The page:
They could afford to hire just one staff person. Everyone else was an unpaid volunteer.
Building Founding Principles
Each woman was involved in community work that informed their priorities for the fund. Brinton, a New Orleans native, moved to Boston for graduate studies and was involved in starting a women’s studies program at the Harvard Divinity School. She’d been trained in antiracism work and had learned from women of color how difficult it is for those who have benefitted from white supremacy to create anti-racist organizations. To her, building a diverse fund on anti-racism practices was vital.
“I feel like we lost a few white women because they were tired of talking about undoing racism as a priority agenda,” Brinton shared.
The group was also made of women of varied socio-economic statuses. Brinton describes that Kip Tiernan, another woman in this early group, was very connected to poor women of all races and ethnicities. She and others felt strongly that this fund had to be for all women, and also welcome all women contributing at whatever level they could. Even if someone could only give $1, the team welcomed the contribution and the involvement of these donors.
Many funds around the country at the time had been started and run by wealthy white women, but BWF had different intentions, said Brinton. “I think from the beginning, the idea of this fund was ‘that’s not who we are; that’s not how we want to start. That’s not what we want to prioritize,” Brinton said.
The group wanted a fund created by and for those who had been persistently excluded. “We wanted to prioritize what today people would call intersectionality, being very clear that the people who are at the top of our list to support are the people who are the most marginalized, the people who have least access to material resources —- but deep and longstanding access to knowledge and skills for organizing.”
They debated everything from whether or not to have an endowment fund, how to build a decision-making structure that wasn’t hierarchical, to what “Greater Boston” entailed.
They were in agreement, however, in their frustration about mainstream grant application requirements and that foundations didn’t often fund women. Completing the applications required a certain level of education and vocabulary that the group found exclusionary.
So they made a strong commitment to create a simple application process and to offer technical, skill-building assistance, too.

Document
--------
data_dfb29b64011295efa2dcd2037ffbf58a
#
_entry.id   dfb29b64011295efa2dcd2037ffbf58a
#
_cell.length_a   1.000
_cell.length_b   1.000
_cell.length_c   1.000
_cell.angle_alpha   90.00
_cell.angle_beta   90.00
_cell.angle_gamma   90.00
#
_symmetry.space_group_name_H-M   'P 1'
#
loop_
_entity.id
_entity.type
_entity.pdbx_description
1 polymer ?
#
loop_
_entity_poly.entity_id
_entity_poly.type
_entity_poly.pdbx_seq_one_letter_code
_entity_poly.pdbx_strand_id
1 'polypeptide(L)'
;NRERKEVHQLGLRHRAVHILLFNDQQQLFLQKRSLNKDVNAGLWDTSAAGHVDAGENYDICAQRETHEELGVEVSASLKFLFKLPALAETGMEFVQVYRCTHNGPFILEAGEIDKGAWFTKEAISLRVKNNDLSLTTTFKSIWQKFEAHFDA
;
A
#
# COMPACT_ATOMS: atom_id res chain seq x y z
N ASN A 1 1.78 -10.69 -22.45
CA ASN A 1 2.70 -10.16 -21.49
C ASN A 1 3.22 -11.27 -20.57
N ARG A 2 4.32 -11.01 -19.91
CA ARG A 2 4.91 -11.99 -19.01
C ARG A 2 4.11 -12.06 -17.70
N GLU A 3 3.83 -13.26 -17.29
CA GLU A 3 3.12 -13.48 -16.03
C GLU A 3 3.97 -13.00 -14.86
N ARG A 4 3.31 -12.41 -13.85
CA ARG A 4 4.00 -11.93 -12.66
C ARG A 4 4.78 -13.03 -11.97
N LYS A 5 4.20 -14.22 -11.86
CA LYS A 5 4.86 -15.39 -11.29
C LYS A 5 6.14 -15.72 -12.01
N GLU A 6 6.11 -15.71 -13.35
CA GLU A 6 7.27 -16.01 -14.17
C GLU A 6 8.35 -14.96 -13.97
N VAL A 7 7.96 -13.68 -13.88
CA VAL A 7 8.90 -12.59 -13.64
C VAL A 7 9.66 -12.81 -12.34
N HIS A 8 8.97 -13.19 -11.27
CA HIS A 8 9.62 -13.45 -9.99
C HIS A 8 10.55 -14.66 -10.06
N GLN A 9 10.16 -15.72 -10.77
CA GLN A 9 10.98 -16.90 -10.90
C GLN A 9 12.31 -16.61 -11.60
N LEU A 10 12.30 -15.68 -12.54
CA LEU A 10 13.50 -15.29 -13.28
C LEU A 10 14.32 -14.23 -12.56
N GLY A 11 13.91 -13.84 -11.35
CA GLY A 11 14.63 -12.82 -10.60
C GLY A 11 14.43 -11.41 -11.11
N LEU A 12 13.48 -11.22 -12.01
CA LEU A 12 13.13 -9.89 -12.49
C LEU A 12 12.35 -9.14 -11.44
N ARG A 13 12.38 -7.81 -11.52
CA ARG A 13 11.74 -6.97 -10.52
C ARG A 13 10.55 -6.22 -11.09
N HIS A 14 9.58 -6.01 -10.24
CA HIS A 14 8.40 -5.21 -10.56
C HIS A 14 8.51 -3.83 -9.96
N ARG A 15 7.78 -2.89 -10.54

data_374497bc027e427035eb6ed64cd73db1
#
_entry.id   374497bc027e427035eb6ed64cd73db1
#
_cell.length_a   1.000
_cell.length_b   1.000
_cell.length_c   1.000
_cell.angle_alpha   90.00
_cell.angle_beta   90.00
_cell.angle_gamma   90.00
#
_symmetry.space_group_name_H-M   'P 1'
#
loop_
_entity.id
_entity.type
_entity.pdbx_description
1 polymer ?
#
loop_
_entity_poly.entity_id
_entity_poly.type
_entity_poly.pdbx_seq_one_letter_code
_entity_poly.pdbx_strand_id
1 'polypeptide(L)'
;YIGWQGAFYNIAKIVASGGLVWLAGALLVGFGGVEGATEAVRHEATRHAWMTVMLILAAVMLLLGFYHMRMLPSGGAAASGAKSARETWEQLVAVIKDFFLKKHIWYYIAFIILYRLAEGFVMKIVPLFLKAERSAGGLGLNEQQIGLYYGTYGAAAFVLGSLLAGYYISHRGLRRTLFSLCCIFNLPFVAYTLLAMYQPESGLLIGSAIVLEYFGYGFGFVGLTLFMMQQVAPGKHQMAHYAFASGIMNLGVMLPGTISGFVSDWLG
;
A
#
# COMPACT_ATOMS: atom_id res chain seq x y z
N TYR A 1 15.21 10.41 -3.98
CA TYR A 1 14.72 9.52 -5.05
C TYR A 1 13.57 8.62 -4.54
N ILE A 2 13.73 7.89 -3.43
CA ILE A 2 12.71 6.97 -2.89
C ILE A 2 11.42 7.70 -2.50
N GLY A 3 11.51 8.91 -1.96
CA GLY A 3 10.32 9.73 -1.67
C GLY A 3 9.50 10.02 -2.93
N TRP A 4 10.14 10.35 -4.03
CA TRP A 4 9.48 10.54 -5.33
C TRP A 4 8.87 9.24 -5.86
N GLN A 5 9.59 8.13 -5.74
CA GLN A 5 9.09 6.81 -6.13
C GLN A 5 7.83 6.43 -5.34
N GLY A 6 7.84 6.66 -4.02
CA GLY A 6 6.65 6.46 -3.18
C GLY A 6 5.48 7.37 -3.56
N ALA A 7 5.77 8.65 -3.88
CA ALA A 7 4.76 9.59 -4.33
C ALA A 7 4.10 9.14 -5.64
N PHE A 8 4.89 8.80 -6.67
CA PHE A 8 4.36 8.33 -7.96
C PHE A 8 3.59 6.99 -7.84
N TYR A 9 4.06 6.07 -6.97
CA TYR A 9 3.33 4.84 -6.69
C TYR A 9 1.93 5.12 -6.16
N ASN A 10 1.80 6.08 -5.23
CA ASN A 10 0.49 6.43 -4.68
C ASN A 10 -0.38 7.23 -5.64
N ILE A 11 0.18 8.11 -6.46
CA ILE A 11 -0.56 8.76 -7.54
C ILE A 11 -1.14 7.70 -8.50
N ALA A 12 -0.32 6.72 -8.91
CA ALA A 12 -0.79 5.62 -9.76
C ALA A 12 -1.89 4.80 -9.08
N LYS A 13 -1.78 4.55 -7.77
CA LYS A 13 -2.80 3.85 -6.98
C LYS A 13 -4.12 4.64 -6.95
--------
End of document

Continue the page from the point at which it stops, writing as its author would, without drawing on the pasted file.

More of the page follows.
They also established an allocations committee that included community members so that the people issuing grants extended beyond those running the fund. This method, which BWF still uses today, was influenced by practices that some in the group had participated in at Haymarket People’s Fund, Brinton noted.
By June of 1983, Boston Women’s Fund was incorporated, and in 1984 gave out our first grants to the Coalition of Basic Human Needs, Finex House, Traditional Childbearing Group, Chimera Anon, and Massachusetts Women of Color Organization. Years later, BWF launched the Young Sisters For Justice Program which brought in young women across backgrounds, taught them critical skills, and empowered them to make funding decisions. Today, BWF’s youth focus lives on as the GROWUP LeadHership initiative.
The Boston Women’s Fund was born out of a desire to create a foundation that was more inclusive and equitable, a reaction to the challenges these founding mothers experienced and witnessed themselves. It was a space that always put people first, valued the collective, and sought genuine partnership with those they funded, principles BWF still holds today.
“We wanted women who received grants to feel like they owned the fund. Not that the fund was donating to them, but rather that the fund was all of us,” Brinton said. “A lot of women’s funds that were started at the time didn’t have that commitment.”
To date, BWF has invested over $7.6 million dollars in more than 385 grant awards.
M. Brinton Lykes, Ph.D., is a professor of Community-Cultural Psychology and co-director of the Center for Human Rights and International Justice at Boston College. Lykes is also a co-founder and current or former board member on several NGOs in addition to the Boston Women's Fund, including Women’s Rights International, Impunity Watch, and the Ignacio Martín-Baró Initiative of Wellbeing and Human Rights at Grassroots International.